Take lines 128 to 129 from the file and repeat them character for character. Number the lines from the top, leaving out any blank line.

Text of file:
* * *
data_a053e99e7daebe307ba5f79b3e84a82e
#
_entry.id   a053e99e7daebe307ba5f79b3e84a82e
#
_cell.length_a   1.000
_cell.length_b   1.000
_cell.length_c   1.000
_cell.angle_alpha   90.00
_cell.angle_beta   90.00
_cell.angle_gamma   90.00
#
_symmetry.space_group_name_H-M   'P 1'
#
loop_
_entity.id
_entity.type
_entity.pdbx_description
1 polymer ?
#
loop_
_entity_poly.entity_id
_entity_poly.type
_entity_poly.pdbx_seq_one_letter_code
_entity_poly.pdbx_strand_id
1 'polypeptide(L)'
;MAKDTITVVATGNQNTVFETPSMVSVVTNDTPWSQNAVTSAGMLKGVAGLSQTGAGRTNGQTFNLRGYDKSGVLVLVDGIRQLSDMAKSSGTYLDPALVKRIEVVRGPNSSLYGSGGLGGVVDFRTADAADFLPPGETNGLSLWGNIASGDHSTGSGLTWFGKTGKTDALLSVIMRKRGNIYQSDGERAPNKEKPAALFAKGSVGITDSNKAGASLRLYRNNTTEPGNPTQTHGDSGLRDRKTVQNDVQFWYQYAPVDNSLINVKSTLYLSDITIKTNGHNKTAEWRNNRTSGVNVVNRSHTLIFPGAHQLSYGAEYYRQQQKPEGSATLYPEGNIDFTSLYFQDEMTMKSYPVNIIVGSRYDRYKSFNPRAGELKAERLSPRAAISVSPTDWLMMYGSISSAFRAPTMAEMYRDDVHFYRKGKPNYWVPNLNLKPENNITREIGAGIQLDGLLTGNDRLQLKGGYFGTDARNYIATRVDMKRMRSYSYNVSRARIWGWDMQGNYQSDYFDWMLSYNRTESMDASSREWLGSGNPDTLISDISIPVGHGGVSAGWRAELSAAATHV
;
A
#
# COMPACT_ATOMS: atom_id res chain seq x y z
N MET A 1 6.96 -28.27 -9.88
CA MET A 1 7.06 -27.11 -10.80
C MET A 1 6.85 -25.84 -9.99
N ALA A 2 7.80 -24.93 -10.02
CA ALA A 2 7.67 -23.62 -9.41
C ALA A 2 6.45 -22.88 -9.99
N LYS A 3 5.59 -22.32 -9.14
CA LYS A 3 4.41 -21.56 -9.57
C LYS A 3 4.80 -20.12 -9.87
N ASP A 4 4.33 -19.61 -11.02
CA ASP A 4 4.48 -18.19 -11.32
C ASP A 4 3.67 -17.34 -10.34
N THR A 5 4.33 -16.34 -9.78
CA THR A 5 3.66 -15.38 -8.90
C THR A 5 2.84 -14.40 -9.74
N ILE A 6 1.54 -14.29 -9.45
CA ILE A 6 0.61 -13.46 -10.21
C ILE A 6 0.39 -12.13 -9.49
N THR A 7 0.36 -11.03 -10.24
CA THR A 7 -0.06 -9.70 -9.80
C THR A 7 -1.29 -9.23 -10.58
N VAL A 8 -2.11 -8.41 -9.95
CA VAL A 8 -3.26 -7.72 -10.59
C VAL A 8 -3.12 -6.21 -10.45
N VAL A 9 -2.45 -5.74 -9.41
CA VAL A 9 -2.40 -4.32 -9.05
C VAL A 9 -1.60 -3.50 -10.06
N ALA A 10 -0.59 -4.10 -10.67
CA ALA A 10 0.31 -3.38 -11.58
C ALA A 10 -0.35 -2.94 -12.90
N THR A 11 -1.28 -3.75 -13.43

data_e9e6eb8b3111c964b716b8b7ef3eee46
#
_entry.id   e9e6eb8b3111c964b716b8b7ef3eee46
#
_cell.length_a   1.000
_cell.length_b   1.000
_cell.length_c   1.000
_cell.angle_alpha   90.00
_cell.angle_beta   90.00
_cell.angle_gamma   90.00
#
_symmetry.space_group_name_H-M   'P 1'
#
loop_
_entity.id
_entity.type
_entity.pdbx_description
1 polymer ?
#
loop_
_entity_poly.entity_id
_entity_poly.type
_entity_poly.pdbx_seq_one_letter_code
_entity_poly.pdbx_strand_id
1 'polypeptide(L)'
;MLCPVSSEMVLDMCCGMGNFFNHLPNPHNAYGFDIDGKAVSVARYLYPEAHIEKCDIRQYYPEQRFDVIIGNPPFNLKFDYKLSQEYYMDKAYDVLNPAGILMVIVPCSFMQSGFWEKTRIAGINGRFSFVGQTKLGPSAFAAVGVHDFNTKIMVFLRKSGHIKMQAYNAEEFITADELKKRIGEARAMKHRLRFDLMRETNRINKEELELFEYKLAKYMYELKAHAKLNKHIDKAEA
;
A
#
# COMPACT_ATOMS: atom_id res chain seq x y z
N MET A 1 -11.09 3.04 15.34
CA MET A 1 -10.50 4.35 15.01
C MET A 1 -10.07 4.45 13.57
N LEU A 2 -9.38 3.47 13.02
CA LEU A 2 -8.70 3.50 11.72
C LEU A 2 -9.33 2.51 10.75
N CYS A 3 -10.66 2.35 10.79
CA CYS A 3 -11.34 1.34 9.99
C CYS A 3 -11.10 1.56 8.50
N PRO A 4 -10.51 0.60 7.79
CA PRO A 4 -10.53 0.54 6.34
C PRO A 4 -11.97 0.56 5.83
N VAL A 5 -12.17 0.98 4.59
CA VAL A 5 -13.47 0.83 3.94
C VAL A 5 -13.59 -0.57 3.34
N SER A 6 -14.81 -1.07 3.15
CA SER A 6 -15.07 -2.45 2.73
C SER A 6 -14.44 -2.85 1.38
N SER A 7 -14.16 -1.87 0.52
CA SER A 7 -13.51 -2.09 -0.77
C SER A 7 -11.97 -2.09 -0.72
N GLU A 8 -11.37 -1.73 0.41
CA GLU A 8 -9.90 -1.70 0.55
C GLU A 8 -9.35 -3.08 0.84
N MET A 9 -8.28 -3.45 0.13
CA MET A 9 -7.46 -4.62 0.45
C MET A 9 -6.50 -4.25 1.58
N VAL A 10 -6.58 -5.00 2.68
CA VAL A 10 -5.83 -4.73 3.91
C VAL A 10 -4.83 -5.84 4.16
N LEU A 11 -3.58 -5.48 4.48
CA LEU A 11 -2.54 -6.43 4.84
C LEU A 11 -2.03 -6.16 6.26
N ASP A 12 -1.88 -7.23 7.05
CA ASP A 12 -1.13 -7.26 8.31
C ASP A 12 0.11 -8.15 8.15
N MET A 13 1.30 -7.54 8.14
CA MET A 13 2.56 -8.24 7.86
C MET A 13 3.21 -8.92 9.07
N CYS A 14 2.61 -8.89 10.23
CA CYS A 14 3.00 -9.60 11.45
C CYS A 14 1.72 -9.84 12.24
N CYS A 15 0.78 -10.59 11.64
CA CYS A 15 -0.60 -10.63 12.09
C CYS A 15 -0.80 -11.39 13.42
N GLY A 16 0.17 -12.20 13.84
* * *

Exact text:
N MET A 13 1.30 -7.54 8.14
CA MET A 13 2.56 -8.24 7.86